Friday, August 29, 2014
Kyle Steinhoff with Victoria Mahon
Congratulations to Kyle Steinhoff, 17, of Shad Creek Road in Broad Channel and recent graduate of N.Y.C. Harbor High School on Governor's Island. Kyle just completed his New Cadet Indoctrination Program at SUNY Maritime where he will major in Marine Transportation.
The demanding “INDOC” training prepares the new cadet for life in the regiment and aboard the Training Ship for those in the license program.
Thursday, August 28, 2014
Between the Bridges in Broad Channel
GET READY BROAD CHANNEL, THE TIMES, I THINK,
THEY ARE A CHANGING!
August 28, 2014 By Peter J. Mahon
It wasn’t that long ago that even the most seasoned New Yorker might be hard pressed to tell you where Broad Channel is. Our small island neighborhood, reached only via a long journey on the "A" train, was known only as a a sparsely populated maritime community where roads are few, water plentiful and boats as common as houses, a neighborhood you passed on your way to Rockaway. The hidden in the shadows existence of our community appears to be changing for several reasons.
A certain amount of media attention has been paid to the ongoing Capital Project to address tidal street flooding on several streets in our town. I would venture to say that when the project is compete, with new end of street bulkheads, raised streets with new water and sewer infrastructure and the unique “shared space” street concept, media attention will be even more intensely focused on Broad Channel.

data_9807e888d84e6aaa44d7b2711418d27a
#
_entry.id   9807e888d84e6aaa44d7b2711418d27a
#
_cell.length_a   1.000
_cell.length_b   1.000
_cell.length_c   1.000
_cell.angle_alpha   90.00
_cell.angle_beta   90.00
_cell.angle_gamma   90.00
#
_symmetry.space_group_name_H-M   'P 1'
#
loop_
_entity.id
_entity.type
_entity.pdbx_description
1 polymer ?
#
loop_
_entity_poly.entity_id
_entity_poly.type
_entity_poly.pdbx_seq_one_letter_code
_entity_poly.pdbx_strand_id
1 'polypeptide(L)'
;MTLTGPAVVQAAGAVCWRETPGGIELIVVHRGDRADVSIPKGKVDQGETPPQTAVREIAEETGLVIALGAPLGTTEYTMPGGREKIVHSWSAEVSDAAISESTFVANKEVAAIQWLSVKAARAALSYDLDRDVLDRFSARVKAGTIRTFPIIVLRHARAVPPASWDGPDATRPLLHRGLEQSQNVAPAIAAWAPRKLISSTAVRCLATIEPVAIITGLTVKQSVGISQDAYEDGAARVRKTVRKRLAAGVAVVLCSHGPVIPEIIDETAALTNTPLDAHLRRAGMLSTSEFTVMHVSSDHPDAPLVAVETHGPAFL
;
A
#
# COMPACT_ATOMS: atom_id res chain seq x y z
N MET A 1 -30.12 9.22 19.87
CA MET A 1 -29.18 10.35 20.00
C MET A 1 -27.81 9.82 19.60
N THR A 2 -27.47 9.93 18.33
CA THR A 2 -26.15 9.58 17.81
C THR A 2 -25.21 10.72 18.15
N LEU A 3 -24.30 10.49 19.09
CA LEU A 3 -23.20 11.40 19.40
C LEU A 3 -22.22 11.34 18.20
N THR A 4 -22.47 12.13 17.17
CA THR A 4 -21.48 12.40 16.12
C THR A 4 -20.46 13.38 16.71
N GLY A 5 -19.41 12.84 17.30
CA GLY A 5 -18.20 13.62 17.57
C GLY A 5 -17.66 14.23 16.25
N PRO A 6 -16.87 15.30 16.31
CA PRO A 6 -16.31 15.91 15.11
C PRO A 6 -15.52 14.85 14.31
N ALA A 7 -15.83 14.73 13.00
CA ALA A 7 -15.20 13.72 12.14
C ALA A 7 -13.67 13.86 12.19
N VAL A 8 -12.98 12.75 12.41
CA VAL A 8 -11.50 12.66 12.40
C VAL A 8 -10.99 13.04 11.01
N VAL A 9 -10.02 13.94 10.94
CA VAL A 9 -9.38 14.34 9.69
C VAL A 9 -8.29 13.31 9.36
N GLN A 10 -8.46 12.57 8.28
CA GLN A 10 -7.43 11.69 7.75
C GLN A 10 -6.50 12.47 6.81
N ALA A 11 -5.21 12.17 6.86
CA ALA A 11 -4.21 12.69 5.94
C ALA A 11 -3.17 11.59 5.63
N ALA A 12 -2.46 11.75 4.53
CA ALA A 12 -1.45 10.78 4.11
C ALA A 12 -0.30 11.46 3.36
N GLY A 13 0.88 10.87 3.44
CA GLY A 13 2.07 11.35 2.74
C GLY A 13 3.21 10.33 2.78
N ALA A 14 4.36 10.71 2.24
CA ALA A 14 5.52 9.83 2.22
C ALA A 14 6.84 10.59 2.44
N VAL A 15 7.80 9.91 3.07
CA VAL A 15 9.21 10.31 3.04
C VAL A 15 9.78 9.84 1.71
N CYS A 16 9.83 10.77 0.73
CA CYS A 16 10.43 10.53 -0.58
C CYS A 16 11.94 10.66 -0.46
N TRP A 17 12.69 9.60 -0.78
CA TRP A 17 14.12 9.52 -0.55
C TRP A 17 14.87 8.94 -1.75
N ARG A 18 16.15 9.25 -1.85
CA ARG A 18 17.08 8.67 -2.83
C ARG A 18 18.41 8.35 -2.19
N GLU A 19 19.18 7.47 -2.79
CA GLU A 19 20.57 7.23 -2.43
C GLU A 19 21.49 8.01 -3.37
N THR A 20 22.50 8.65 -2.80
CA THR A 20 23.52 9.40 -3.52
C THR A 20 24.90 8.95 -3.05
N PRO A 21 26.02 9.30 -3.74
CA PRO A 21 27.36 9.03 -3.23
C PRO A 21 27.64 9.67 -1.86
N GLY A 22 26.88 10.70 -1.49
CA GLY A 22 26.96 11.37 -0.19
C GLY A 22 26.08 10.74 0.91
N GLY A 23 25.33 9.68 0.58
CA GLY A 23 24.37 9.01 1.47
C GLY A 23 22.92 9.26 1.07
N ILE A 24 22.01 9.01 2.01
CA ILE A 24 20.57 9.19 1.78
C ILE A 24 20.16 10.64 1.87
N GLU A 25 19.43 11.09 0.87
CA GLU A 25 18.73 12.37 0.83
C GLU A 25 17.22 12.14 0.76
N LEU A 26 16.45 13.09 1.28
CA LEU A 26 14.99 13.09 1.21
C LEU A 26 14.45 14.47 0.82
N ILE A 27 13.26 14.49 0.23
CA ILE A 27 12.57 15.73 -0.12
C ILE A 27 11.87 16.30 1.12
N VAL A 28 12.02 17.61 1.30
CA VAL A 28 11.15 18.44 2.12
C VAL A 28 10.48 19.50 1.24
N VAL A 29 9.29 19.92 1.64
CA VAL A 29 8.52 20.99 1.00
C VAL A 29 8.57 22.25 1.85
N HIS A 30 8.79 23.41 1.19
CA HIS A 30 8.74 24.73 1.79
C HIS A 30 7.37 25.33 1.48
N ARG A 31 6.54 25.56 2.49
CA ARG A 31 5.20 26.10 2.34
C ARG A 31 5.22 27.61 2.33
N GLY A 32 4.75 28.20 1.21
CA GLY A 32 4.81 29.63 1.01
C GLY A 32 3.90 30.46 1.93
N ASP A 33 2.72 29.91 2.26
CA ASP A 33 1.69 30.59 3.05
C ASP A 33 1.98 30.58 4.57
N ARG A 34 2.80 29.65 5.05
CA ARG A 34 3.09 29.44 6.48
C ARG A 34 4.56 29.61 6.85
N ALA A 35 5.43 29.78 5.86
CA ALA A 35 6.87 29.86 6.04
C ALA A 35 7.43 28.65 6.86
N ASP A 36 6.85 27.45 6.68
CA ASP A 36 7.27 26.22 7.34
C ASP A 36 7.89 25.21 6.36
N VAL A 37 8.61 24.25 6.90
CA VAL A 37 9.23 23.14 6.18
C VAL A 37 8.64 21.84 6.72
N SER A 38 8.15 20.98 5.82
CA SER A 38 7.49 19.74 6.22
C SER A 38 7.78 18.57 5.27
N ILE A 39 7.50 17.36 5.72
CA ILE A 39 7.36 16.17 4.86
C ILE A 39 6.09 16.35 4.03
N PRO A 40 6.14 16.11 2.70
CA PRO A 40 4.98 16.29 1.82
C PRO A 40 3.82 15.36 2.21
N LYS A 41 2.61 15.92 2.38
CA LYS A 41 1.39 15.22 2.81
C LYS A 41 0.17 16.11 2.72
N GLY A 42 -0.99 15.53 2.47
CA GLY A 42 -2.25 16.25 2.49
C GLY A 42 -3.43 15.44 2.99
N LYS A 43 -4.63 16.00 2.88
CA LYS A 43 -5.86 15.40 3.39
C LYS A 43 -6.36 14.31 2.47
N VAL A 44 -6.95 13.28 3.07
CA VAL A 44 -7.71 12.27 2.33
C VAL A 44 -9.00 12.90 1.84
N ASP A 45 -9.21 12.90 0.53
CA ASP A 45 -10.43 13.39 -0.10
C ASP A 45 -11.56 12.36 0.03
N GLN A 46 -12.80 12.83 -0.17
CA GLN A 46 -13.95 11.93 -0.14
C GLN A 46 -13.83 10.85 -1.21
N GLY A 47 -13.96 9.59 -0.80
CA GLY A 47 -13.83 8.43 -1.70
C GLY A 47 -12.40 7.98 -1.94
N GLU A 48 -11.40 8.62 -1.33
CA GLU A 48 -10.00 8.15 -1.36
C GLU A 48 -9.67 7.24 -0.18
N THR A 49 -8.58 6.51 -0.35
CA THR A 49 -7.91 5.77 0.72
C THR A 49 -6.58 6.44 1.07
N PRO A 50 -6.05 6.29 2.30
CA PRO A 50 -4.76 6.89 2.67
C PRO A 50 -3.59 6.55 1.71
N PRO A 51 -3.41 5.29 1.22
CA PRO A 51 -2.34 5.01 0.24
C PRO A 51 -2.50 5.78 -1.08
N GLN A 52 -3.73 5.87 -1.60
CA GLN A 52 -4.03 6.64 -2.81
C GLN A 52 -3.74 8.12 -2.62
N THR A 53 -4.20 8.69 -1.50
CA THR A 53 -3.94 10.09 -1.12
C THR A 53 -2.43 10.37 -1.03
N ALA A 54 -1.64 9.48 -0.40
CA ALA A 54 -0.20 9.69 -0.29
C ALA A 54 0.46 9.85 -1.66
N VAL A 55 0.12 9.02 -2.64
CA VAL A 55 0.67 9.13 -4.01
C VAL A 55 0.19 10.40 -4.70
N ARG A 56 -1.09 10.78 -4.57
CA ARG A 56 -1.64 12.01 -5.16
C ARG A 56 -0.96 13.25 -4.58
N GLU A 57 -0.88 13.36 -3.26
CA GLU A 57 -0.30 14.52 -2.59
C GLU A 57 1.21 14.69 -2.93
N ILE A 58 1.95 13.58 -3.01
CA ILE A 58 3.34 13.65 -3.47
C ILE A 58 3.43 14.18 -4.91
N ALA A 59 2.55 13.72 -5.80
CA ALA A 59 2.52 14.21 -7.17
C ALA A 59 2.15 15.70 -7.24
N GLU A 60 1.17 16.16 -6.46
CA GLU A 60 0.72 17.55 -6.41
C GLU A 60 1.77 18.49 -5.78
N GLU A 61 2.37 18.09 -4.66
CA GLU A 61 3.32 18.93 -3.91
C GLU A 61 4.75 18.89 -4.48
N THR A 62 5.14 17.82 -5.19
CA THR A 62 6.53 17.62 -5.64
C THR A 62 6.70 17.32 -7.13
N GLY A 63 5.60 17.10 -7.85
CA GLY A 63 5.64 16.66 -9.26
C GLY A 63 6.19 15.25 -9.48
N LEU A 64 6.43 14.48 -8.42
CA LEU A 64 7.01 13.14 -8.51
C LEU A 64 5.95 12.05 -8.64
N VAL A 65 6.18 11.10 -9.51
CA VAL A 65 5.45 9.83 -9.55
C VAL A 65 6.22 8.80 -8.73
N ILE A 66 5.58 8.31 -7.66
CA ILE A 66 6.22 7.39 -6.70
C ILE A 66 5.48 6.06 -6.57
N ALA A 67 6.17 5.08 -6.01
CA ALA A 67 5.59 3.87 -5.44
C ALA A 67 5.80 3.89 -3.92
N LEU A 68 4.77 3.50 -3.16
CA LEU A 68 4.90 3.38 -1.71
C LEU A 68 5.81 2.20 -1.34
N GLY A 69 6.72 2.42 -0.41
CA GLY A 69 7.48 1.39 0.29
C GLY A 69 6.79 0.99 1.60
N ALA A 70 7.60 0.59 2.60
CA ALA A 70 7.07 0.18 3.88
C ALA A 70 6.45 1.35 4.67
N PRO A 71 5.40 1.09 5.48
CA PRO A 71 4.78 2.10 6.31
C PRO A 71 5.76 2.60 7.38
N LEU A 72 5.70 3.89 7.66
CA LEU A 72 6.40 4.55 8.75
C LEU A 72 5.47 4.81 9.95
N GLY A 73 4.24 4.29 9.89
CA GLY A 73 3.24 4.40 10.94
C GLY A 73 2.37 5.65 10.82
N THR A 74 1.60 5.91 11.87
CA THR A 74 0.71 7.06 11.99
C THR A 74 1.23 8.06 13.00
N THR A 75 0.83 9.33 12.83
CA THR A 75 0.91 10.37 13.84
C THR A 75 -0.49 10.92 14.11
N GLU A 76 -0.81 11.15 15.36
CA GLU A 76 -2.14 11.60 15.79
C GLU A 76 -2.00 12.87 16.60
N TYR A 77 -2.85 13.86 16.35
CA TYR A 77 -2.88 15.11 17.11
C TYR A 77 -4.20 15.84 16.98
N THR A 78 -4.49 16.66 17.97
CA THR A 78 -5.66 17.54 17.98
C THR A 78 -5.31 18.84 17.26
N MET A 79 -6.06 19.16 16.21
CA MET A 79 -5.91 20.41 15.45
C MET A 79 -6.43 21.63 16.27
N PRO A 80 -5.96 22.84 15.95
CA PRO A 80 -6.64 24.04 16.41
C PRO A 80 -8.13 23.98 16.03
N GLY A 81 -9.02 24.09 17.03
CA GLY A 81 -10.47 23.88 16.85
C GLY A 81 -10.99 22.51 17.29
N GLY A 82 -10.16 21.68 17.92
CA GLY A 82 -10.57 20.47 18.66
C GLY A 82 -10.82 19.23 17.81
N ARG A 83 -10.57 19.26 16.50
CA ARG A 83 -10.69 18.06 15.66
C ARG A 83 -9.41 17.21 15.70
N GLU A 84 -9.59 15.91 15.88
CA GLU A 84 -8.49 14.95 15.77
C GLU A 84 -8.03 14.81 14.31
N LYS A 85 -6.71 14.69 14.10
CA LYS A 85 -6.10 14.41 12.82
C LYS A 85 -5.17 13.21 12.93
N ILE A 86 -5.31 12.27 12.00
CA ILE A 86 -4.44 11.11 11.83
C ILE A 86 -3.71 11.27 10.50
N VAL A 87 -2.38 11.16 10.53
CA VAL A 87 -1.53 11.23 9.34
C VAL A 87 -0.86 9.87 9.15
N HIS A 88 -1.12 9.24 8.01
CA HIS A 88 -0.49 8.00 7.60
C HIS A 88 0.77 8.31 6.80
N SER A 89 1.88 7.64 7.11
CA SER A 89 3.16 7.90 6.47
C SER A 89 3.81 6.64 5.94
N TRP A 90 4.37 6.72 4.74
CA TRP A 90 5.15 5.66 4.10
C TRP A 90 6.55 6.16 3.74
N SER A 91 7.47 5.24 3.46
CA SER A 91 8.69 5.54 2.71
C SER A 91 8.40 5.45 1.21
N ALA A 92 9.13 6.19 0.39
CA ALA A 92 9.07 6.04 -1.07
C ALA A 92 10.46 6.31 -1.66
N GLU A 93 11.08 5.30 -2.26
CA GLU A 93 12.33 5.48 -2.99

Social media has also been contributing to the recent resurgence in the new found conspicuousness of our community. Broad ChannelFacebook pages, blogs and Twitter abound with stunning photos of winter ice boating, summer sunsets over Jamaica Bay and stories about everyday life in our small town.
The Broad Channel Civic Association achieved national notice for its focused and continual attention paid to those myriad of serious issues which arose in the aftermath of Super Storm Sandy.
Just recently, a "Bing" photo-mapping car was seen documenting the streets of Broad Channel for Microsoft's mapping service and last week a Daily News article focused on dining in Broad Channel.
Additionally, the entertainment industry maintains a strong interest in Broad Channel. Last Friday evening a film crew was shooting a scene from the CBS crime series “Elementary” at the end of W12th Road. In speaking with one of the assistant directors I was told that when it became known a house with a scenic water view was required for this particular scene, the location crew, without hesitation, told the director, "Go to Broad Channel!"
Not surprisingly, our beautiful island community has been featured in several motion pictures, television series as well as Broadway and Off Broadway Plays!
In 2011, Broad Channel was renamed "Ocean City New Jersey - America's Greatest Family Resort" during the filming of Imogene, later released as Girl Most Likely, starring Saturday Night Live alumna Kristen Wiig.
Back in 2010, scenes from the film Extremely Loud and Incredibly Close starring Tom Hanks and Sandra Bullock were shot on the E12th Road boardwalk in Broad Channel.